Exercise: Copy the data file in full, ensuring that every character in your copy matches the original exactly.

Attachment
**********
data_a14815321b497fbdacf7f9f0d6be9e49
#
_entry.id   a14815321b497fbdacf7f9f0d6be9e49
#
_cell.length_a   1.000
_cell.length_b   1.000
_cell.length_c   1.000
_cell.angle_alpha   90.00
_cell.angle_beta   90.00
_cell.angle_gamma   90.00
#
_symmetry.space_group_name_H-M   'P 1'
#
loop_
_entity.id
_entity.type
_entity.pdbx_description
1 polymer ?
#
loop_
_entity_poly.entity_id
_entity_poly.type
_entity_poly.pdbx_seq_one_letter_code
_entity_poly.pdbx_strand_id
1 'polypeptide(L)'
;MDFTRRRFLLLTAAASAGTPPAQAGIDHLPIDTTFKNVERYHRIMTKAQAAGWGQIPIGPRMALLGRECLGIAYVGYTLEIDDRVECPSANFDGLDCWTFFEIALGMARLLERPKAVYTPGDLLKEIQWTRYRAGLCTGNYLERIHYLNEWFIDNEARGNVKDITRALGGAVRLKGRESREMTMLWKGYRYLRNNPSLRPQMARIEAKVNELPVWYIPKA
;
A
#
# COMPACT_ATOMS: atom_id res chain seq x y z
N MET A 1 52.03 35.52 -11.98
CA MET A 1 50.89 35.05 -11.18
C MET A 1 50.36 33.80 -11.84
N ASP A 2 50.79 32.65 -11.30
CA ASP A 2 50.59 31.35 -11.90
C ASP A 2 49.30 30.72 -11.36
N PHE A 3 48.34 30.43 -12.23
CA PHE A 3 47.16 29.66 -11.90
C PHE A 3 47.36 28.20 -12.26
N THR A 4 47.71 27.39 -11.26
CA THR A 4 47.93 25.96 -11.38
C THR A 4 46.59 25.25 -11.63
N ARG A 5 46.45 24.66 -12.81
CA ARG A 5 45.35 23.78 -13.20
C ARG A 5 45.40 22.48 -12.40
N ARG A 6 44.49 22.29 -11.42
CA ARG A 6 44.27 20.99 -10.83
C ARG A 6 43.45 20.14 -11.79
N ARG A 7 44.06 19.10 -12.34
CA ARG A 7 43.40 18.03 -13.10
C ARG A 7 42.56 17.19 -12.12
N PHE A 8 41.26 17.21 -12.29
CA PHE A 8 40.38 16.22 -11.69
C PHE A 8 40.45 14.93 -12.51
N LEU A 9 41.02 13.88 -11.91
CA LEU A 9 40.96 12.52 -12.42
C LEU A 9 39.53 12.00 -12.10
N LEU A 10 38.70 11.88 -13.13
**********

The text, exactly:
data_a14815321b497fbdacf7f9f0d6be9e49
#
_entry.id   a14815321b497fbdacf7f9f0d6be9e49
#
_cell.length_a   1.000
_cell.length_b   1.000
_cell.length_c   1.000
_cell.angle_alpha   90.00
_cell.angle_beta   90.00
_cell.angle_gamma   90.00
#
_symmetry.space_group_name_H-M   'P 1'
#
loop_
_entity.id
_entity.type
_entity.pdbx_description
1 polymer ?
#
loop_
_entity_poly.entity_id
_entity_poly.type
_entity_poly.pdbx_seq_one_letter_code
_entity_poly.pdbx_strand_id
1 'polypeptide(L)'
;MDFTRRRFLLLTAAASAGTPPAQAGIDHLPIDTTFKNVERYHRIMTKAQAAGWGQIPIGPRMALLGRECLGIAYVGYTLEIDDRVECPSANFDGLDCWTFFEIALGMARLLERPKAVYTPGDLLKEIQWTRYRAGLCTGNYLERIHYLNEWFIDNEARGNVKDITRALGGAVRLKGRESREMTMLWKGYRYLRNNPSLRPQMARIEAKVNELPVWYIPKA
;
A
#
# COMPACT_ATOMS: atom_id res chain seq x y z
N MET A 1 52.03 35.52 -11.98
CA MET A 1 50.89 35.05 -11.18
C MET A 1 50.36 33.80 -11.84
N ASP A 2 50.79 32.65 -11.30
CA ASP A 2 50.59 31.35 -11.90
C ASP A 2 49.30 30.72 -11.36
N PHE A 3 48.34 30.43 -12.23
CA PHE A 3 47.16 29.66 -11.90
C PHE A 3 47.36 28.20 -12.26
N THR A 4 47.71 27.39 -11.26
CA THR A 4 47.93 25.96 -11.38
C THR A 4 46.59 25.25 -11.63
N ARG A 5 46.45 24.66 -12.81
CA ARG A 5 45.35 23.78 -13.20
C ARG A 5 45.40 22.48 -12.40
N ARG A 6 44.49 22.29 -11.42
CA ARG A 6 44.27 20.99 -10.83
C ARG A 6 43.45 20.14 -11.79
N ARG A 7 44.06 19.10 -12.34
CA ARG A 7 43.40 18.03 -13.10
C ARG A 7 42.56 17.19 -12.12
N PHE A 8 41.26 17.21 -12.29
CA PHE A 8 40.38 16.22 -11.69
C PHE A 8 40.45 14.93 -12.51
N LEU A 9 41.02 13.88 -11.91
CA LEU A 9 40.96 12.52 -12.42
C LEU A 9 39.53 12.00 -12.10
N LEU A 10 38.70 11.88 -13.13